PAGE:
• Alaska's Local Option Law and its Impacts on Underage Drinking Outcomes

      Pineda, Natasha M. (University of Alaska Anchorage, 2014-03-01)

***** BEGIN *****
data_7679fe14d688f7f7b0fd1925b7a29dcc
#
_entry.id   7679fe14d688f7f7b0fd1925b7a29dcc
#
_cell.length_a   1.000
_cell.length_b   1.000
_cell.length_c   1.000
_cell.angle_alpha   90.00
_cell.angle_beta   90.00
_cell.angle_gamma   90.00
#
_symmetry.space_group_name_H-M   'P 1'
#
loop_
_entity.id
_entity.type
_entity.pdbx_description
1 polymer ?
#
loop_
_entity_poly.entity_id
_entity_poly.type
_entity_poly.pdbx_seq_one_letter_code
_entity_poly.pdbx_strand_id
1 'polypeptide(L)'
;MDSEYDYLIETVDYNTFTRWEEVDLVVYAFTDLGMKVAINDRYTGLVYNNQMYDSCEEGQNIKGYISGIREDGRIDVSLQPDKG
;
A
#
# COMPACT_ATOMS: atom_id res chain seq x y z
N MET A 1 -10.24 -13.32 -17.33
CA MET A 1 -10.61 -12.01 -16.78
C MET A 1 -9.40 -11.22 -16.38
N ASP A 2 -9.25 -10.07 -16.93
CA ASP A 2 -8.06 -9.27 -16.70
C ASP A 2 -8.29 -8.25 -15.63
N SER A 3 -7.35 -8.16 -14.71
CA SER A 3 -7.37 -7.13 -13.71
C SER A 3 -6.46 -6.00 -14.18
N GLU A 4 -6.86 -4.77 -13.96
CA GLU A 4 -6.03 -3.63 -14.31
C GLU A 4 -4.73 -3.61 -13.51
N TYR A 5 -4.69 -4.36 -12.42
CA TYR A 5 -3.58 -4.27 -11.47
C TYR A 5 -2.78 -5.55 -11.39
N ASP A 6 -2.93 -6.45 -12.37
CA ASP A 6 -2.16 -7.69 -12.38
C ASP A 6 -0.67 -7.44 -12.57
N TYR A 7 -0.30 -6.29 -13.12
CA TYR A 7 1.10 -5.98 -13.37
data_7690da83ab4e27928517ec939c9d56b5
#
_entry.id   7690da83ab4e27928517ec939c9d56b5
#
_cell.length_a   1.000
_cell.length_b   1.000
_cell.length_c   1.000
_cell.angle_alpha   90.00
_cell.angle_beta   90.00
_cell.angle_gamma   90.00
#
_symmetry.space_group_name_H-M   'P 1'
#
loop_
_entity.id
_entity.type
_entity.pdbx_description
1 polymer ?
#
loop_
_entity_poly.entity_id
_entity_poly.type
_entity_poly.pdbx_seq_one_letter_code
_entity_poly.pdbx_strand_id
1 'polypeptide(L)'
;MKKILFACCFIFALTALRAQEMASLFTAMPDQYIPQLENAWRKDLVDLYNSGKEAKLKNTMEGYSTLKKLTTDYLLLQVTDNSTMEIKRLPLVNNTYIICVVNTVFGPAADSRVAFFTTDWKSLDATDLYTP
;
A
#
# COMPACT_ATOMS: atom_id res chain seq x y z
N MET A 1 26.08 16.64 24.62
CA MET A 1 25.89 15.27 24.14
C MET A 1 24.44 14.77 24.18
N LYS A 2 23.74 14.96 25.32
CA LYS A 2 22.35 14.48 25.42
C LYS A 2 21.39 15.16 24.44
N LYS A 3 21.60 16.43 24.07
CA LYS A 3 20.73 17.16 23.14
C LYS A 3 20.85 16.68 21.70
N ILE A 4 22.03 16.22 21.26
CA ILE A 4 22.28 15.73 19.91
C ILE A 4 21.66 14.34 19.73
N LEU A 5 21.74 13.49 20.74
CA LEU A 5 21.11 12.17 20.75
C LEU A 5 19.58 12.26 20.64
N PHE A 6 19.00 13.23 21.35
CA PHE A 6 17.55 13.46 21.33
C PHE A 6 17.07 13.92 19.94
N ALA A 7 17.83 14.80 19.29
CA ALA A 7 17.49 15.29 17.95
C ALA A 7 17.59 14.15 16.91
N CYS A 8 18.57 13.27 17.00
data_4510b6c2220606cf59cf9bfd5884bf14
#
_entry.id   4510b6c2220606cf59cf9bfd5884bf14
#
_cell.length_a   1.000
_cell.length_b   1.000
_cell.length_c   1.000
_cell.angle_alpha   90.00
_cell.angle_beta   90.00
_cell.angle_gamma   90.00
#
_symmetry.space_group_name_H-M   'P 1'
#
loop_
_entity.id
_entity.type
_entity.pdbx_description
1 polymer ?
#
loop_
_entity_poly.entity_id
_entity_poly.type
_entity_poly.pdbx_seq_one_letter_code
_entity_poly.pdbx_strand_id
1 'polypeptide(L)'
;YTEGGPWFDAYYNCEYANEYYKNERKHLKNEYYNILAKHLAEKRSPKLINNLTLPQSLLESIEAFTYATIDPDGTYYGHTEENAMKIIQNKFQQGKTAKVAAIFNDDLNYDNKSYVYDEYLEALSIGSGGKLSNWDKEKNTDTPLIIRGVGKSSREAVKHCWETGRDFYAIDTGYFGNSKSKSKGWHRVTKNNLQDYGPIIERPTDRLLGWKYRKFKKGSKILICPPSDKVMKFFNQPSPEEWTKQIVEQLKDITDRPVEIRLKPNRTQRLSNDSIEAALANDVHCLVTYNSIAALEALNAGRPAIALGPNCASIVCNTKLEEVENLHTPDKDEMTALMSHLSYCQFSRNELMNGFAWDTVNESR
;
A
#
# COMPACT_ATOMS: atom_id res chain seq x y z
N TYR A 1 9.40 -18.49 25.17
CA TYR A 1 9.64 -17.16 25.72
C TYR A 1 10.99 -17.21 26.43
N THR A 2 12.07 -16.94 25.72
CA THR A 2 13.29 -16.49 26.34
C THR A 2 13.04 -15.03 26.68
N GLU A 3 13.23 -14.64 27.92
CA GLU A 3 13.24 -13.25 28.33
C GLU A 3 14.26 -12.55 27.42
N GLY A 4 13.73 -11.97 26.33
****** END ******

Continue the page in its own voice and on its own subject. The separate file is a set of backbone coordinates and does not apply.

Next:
The purposes of this project were to explore the relationship between alcohol bans and 1) age of first use, 2) 30-day use and perceptions of harm among high school students, and 3) intentional and unintentional injury among adolescents. Methods involved secondary data analyses of two samples from the Alaska Youth Risk Behavior Survey (YRBS), the Alaska Trauma Registry (ATR), and the Alaska Violent Death Reporting System (AKVDRS) – including 49 communities without a ban on possession, and including 11 villages with a ban on sales, importation and possession. Lower rates of self-reported alcohol consumption in underage persons in communities with a ban on possession were not found. Moreover, data from the YRBS indicates youth in communities with a ban on alcohol possession had increased odds of lifetime use of alcohol (OR 1.621) as well as use before age of 13 (OR 1.903) and increased odds of lower reported peer approval related to drinking (OR .531). No significant differences were identified between the two communities on 30-day use of alcohol; 30-day binge drinking; drinking on school property; perceptions of risk related to daily use of alcohol; and parental approval for regular alcohol use. Communities with a ban on possession had lower number of suspected or proven alcohol use related injuries and deaths. Study findings suggest that it is insufficient to address alcohol-related problems among youth based on a single environmental level policy. Communities need to look beyond a single factor to solve a public health problem and consider the complex interactions between the individual, interpersonal, and other environmental-level.